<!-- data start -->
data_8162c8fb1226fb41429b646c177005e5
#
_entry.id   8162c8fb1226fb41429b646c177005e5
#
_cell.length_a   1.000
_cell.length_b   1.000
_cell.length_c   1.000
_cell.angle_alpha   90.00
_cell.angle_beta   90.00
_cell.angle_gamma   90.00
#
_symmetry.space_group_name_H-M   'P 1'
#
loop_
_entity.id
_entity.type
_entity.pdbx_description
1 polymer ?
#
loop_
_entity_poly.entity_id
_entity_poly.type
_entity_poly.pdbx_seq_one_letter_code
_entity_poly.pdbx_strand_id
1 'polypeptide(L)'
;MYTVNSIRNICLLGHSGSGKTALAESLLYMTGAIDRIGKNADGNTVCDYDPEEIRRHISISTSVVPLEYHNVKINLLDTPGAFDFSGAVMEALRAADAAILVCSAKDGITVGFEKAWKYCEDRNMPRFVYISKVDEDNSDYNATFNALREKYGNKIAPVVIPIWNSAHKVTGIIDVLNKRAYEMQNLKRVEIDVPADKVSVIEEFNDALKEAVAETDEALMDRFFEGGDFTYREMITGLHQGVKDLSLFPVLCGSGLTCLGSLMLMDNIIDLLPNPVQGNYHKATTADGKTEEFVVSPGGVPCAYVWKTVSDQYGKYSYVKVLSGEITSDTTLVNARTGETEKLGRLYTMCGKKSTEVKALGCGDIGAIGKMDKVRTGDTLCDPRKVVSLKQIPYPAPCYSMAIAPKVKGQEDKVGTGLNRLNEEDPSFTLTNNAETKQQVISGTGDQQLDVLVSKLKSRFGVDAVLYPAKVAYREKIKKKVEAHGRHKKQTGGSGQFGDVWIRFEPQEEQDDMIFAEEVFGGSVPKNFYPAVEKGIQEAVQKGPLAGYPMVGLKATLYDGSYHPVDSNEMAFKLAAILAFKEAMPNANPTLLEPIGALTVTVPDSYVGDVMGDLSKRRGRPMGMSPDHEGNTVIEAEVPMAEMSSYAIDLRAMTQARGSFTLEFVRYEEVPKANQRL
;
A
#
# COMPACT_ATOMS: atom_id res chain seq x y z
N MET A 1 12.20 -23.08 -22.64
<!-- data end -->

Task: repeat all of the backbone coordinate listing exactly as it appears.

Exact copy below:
data_8162c8fb1226fb41429b646c177005e5
#
_entry.id   8162c8fb1226fb41429b646c177005e5
#
_cell.length_a   1.000
_cell.length_b   1.000
_cell.length_c   1.000
_cell.angle_alpha   90.00
_cell.angle_beta   90.00
_cell.angle_gamma   90.00
#
_symmetry.space_group_name_H-M   'P 1'
#
loop_
_entity.id
_entity.type
_entity.pdbx_description
1 polymer ?
#
loop_
_entity_poly.entity_id
_entity_poly.type
_entity_poly.pdbx_seq_one_letter_code
_entity_poly.pdbx_strand_id
1 'polypeptide(L)'
;MYTVNSIRNICLLGHSGSGKTALAESLLYMTGAIDRIGKNADGNTVCDYDPEEIRRHISISTSVVPLEYHNVKINLLDTPGAFDFSGAVMEALRAADAAILVCSAKDGITVGFEKAWKYCEDRNMPRFVYISKVDEDNSDYNATFNALREKYGNKIAPVVIPIWNSAHKVTGIIDVLNKRAYEMQNLKRVEIDVPADKVSVIEEFNDALKEAVAETDEALMDRFFEGGDFTYREMITGLHQGVKDLSLFPVLCGSGLTCLGSLMLMDNIIDLLPNPVQGNYHKATTADGKTEEFVVSPGGVPCAYVWKTVSDQYGKYSYVKVLSGEITSDTTLVNARTGETEKLGRLYTMCGKKSTEVKALGCGDIGAIGKMDKVRTGDTLCDPRKVVSLKQIPYPAPCYSMAIAPKVKGQEDKVGTGLNRLNEEDPSFTLTNNAETKQQVISGTGDQQLDVLVSKLKSRFGVDAVLYPAKVAYREKIKKKVEAHGRHKKQTGGSGQFGDVWIRFEPQEEQDDMIFAEEVFGGSVPKNFYPAVEKGIQEAVQKGPLAGYPMVGLKATLYDGSYHPVDSNEMAFKLAAILAFKEAMPNANPTLLEPIGALTVTVPDSYVGDVMGDLSKRRGRPMGMSPDHEGNTVIEAEVPMAEMSSYAIDLRAMTQARGSFTLEFVRYEEVPKANQRL
;
A
#
# COMPACT_ATOMS: atom_id res chain seq x y z
N MET A 1 12.20 -23.08 -22.64